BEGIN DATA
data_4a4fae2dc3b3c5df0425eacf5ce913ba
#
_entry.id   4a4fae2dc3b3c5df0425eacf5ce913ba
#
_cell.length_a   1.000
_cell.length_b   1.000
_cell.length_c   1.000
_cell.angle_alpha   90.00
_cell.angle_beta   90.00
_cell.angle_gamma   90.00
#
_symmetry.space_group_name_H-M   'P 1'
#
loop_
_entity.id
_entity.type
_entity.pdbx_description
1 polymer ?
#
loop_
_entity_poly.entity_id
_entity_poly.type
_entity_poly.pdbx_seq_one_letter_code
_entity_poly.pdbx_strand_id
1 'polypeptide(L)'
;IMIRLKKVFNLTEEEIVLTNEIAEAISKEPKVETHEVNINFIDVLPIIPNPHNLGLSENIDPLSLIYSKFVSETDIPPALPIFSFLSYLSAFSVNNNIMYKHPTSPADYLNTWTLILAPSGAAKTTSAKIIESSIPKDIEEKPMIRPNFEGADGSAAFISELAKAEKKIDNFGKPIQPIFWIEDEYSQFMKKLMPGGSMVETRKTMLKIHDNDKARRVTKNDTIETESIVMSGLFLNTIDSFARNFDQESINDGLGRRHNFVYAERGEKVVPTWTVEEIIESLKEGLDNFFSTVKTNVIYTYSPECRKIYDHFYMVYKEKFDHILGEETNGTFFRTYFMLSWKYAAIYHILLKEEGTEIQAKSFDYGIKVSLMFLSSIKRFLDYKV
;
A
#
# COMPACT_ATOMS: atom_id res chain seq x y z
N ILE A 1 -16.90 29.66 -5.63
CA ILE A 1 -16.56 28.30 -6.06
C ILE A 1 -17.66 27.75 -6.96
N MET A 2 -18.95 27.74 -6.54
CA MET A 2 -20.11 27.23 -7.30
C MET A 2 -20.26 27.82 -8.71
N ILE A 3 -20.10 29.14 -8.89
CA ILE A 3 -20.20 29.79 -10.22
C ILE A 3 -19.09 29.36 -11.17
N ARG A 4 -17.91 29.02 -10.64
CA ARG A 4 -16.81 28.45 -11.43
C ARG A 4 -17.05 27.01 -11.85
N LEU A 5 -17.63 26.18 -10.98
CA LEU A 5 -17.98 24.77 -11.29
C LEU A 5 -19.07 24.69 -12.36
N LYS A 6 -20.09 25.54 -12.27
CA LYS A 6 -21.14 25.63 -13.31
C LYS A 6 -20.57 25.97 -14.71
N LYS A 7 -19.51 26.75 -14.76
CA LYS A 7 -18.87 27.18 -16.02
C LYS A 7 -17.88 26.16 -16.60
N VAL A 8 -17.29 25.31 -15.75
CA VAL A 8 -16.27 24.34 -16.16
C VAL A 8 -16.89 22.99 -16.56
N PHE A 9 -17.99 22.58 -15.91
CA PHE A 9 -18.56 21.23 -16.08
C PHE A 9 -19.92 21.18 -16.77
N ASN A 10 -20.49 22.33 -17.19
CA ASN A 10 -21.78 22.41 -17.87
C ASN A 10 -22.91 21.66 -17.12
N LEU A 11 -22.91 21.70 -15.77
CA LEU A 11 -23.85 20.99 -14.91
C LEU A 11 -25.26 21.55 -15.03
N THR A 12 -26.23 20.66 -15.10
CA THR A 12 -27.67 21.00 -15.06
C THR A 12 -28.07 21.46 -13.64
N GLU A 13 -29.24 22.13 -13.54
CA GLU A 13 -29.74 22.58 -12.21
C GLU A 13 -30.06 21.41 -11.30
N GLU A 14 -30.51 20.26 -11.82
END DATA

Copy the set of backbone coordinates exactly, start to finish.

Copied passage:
data_4a4fae2dc3b3c5df0425eacf5ce913ba
#
_entry.id   4a4fae2dc3b3c5df0425eacf5ce913ba
#
_cell.length_a   1.000
_cell.length_b   1.000
_cell.length_c   1.000
_cell.angle_alpha   90.00
_cell.angle_beta   90.00
_cell.angle_gamma   90.00
#
_symmetry.space_group_name_H-M   'P 1'
#
loop_
_entity.id
_entity.type
_entity.pdbx_description
1 polymer ?
#
loop_
_entity_poly.entity_id
_entity_poly.type
_entity_poly.pdbx_seq_one_letter_code
_entity_poly.pdbx_strand_id
1 'polypeptide(L)'
;IMIRLKKVFNLTEEEIVLTNEIAEAISKEPKVETHEVNINFIDVLPIIPNPHNLGLSENIDPLSLIYSKFVSETDIPPALPIFSFLSYLSAFSVNNNIMYKHPTSPADYLNTWTLILAPSGAAKTTSAKIIESSIPKDIEEKPMIRPNFEGADGSAAFISELAKAEKKIDNFGKPIQPIFWIEDEYSQFMKKLMPGGSMVETRKTMLKIHDNDKARRVTKNDTIETESIVMSGLFLNTIDSFARNFDQESINDGLGRRHNFVYAERGEKVVPTWTVEEIIESLKEGLDNFFSTVKTNVIYTYSPECRKIYDHFYMVYKEKFDHILGEETNGTFFRTYFMLSWKYAAIYHILLKEEGTEIQAKSFDYGIKVSLMFLSSIKRFLDYKV
;
A
#
# COMPACT_ATOMS: atom_id res chain seq x y z
N ILE A 1 -16.90 29.66 -5.63
CA ILE A 1 -16.56 28.30 -6.06
C ILE A 1 -17.66 27.75 -6.96
N MET A 2 -18.95 27.74 -6.54
CA MET A 2 -20.11 27.23 -7.30
C MET A 2 -20.26 27.82 -8.71
N ILE A 3 -20.10 29.14 -8.89
CA ILE A 3 -20.20 29.79 -10.22
C ILE A 3 -19.09 29.36 -11.17
N ARG A 4 -17.91 29.02 -10.64
CA ARG A 4 -16.81 28.45 -11.43
C ARG A 4 -17.05 27.01 -11.85
N LEU A 5 -17.63 26.18 -10.98
CA LEU A 5 -17.98 24.77 -11.29
C LEU A 5 -19.07 24.69 -12.36
N LYS A 6 -20.09 25.54 -12.27
CA LYS A 6 -21.14 25.63 -13.31
C LYS A 6 -20.57 25.97 -14.71
N LYS A 7 -19.51 26.75 -14.76
CA LYS A 7 -18.87 27.18 -16.02
C LYS A 7 -17.88 26.16 -16.60
N VAL A 8 -17.29 25.31 -15.75
CA VAL A 8 -16.27 24.34 -16.16
C VAL A 8 -16.89 22.99 -16.56
N PHE A 9 -17.99 22.58 -15.91
CA PHE A 9 -18.56 21.23 -16.08
C PHE A 9 -19.92 21.18 -16.77
N ASN A 10 -20.49 22.33 -17.19
CA ASN A 10 -21.78 22.41 -17.87
C ASN A 10 -22.91 21.66 -17.12
N LEU A 11 -22.91 21.70 -15.77
CA LEU A 11 -23.85 20.99 -14.91
C LEU A 11 -25.26 21.55 -15.03
N THR A 12 -26.23 20.66 -15.10
CA THR A 12 -27.67 21.00 -15.06
C THR A 12 -28.07 21.46 -13.64
N GLU A 13 -29.24 22.13 -13.54
CA GLU A 13 -29.74 22.58 -12.21
C GLU A 13 -30.06 21.41 -11.30
N GLU A 14 -30.51 20.26 -11.82